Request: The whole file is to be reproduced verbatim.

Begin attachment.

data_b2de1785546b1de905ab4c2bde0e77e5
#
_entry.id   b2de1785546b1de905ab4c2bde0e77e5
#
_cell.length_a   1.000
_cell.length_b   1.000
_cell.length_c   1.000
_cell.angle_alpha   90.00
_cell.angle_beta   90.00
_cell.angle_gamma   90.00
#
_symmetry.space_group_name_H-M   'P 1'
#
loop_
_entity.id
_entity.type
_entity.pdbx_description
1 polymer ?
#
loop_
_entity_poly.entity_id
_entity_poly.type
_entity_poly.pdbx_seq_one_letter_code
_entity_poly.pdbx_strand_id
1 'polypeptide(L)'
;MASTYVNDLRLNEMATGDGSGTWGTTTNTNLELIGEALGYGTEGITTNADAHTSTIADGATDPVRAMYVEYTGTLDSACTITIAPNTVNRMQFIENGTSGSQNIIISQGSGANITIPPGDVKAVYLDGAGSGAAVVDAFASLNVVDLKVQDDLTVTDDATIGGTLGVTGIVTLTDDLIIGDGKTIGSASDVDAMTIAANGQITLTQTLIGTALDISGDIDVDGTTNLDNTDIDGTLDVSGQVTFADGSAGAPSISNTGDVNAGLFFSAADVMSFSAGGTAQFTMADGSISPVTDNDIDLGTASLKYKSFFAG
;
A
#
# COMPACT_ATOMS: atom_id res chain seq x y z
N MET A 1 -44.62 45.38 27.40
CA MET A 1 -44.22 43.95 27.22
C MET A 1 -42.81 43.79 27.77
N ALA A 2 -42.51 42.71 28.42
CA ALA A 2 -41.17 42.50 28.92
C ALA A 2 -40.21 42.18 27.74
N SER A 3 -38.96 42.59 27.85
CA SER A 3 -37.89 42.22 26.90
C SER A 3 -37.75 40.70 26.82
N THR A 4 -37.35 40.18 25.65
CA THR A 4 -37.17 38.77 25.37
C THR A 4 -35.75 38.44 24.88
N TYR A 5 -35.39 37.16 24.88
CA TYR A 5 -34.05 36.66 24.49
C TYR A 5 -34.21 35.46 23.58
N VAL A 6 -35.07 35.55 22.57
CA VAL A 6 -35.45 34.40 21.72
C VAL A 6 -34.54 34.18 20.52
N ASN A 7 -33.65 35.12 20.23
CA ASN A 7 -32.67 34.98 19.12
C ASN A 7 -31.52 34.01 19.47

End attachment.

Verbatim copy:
data_b2de1785546b1de905ab4c2bde0e77e5
#
_entry.id   b2de1785546b1de905ab4c2bde0e77e5
#
_cell.length_a   1.000
_cell.length_b   1.000
_cell.length_c   1.000
_cell.angle_alpha   90.00
_cell.angle_beta   90.00
_cell.angle_gamma   90.00
#
_symmetry.space_group_name_H-M   'P 1'
#
loop_
_entity.id
_entity.type
_entity.pdbx_description
1 polymer ?
#
loop_
_entity_poly.entity_id
_entity_poly.type
_entity_poly.pdbx_seq_one_letter_code
_entity_poly.pdbx_strand_id
1 'polypeptide(L)'
;MASTYVNDLRLNEMATGDGSGTWGTTTNTNLELIGEALGYGTEGITTNADAHTSTIADGATDPVRAMYVEYTGTLDSACTITIAPNTVNRMQFIENGTSGSQNIIISQGSGANITIPPGDVKAVYLDGAGSGAAVVDAFASLNVVDLKVQDDLTVTDDATIGGTLGVTGIVTLTDDLIIGDGKTIGSASDVDAMTIAANGQITLTQTLIGTALDISGDIDVDGTTNLDNTDIDGTLDVSGQVTFADGSAGAPSISNTGDVNAGLFFSAADVMSFSAGGTAQFTMADGSISPVTDNDIDLGTASLKYKSFFAG
;
A
#
# COMPACT_ATOMS: atom_id res chain seq x y z
N MET A 1 -44.62 45.38 27.40
CA MET A 1 -44.22 43.95 27.22
C MET A 1 -42.81 43.79 27.77
N ALA A 2 -42.51 42.71 28.42
CA ALA A 2 -41.17 42.50 28.92
C ALA A 2 -40.21 42.18 27.74
N SER A 3 -38.96 42.59 27.85
CA SER A 3 -37.89 42.22 26.90
C SER A 3 -37.75 40.70 26.82
N THR A 4 -37.35 40.18 25.65
CA THR A 4 -37.17 38.77 25.37
C THR A 4 -35.75 38.44 24.88
N TYR A 5 -35.39 37.16 24.88
CA TYR A 5 -34.05 36.66 24.49
C TYR A 5 -34.21 35.46 23.58
N VAL A 6 -35.07 35.55 22.57
CA VAL A 6 -35.45 34.40 21.72
C VAL A 6 -34.54 34.18 20.52
N ASN A 7 -33.65 35.12 20.23
CA ASN A 7 -32.67 34.98 19.12
C ASN A 7 -31.52 34.01 19.47